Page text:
for my grandmother

The morning flowers into my palm like a swan.
Looking at her, a pain pinches my chest.

It is the jasmine in your unbraided hair,
Ammumma. How you rubbed it to every one of

your silver strands, silkened as the foam of
fresh milk. With fingers as fragile as a fish’s fins,

you massaged it from end to end. Over me,
this memory spills like a fallen curtain.

When you were here, the sun would
drip on me like a lullaby.

Everything outside the window would look as one:
a landscape painted by an artist.

But a mist rises over it now, like someone
fumbling for breath. In it – I hear the ruffle of

your gown, your feet struggling to walk.
The noise of your tumbling over every pot

in the house, desperately holding onto the walls.
Like a child who runs into her room at

the sight of strangers, scared. And the smell of your
cooking floats into my veranda.

Mustard seeds crackling in oil, until they were
as cracked as your heat-wrinkled fingers.

At dusk, a sparrow rummages around our
wheat stalks for seeds to feed her young ones.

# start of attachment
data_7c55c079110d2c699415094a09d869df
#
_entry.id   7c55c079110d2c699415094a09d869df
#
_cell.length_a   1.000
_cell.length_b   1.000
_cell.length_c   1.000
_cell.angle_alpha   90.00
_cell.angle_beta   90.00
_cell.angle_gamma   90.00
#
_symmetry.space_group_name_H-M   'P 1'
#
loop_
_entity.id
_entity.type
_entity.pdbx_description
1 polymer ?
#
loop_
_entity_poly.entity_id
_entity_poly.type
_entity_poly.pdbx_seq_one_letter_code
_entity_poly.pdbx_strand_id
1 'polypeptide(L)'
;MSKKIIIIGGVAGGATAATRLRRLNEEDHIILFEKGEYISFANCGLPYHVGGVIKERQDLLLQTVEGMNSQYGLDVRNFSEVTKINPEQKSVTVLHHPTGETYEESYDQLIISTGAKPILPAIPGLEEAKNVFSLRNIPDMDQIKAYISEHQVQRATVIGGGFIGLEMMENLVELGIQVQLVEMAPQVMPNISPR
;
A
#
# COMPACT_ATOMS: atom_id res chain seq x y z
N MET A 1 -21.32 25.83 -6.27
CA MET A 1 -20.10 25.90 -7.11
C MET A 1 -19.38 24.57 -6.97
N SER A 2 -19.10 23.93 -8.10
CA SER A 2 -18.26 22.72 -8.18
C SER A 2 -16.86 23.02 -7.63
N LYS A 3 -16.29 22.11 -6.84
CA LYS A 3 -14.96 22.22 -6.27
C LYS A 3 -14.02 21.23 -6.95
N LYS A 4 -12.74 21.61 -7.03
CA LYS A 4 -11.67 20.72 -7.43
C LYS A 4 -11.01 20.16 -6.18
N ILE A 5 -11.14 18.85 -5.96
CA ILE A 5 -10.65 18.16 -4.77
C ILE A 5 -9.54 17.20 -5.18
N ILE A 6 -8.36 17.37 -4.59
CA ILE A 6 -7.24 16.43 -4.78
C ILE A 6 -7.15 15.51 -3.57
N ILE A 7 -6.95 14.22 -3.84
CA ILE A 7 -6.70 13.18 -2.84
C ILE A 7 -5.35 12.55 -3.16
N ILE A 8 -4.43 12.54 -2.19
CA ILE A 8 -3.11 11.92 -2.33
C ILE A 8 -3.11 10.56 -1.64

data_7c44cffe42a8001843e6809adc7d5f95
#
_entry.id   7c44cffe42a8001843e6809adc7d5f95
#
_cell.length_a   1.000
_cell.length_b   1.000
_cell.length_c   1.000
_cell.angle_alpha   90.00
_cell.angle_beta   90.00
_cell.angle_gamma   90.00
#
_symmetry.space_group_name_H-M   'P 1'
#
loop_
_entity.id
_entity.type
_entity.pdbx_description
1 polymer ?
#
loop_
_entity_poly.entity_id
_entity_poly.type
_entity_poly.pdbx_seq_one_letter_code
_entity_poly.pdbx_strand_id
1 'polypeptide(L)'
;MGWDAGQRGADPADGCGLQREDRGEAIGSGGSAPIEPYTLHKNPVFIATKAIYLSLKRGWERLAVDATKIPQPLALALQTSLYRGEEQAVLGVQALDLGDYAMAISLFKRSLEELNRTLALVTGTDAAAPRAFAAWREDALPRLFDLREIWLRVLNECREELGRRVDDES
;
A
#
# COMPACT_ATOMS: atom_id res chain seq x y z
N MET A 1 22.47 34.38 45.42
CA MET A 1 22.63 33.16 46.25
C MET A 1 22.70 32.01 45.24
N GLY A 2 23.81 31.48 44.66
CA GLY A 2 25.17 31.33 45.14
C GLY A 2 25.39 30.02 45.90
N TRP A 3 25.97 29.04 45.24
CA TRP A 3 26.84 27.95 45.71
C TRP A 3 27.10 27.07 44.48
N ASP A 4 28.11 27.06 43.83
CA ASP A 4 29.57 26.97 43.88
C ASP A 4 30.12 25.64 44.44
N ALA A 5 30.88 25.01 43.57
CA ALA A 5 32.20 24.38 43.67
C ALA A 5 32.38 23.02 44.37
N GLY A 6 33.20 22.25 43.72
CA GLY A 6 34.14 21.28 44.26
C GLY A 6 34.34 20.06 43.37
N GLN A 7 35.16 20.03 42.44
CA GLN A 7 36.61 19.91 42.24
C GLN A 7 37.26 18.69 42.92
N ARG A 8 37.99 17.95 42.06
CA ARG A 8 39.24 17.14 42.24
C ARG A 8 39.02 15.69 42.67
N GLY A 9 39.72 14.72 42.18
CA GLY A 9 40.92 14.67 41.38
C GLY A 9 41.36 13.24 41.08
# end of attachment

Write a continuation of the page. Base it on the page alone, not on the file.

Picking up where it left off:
She finds them in no time at all. This is your gift to
her, Ammumma. To us, to the world.

Through the wind – your grace gleams like silver coins
falling to the floor, laughter from broken teeth.

Trivarna Hariharan is a writer and pianist based in India. She has studied English Literature at Delhi University, and the University of Cambridge. Her poems have been published in Noble/Gas Quarterly, Entropy, Right Hand Pointing and others. She has authored a poetry collection, There Was Once A River Here (Les Editions du Zaporogue). Besides writing, she loves to cook, paint and watch the birds that visit her veranda.

See more of her work in 8.3 and 8.3 again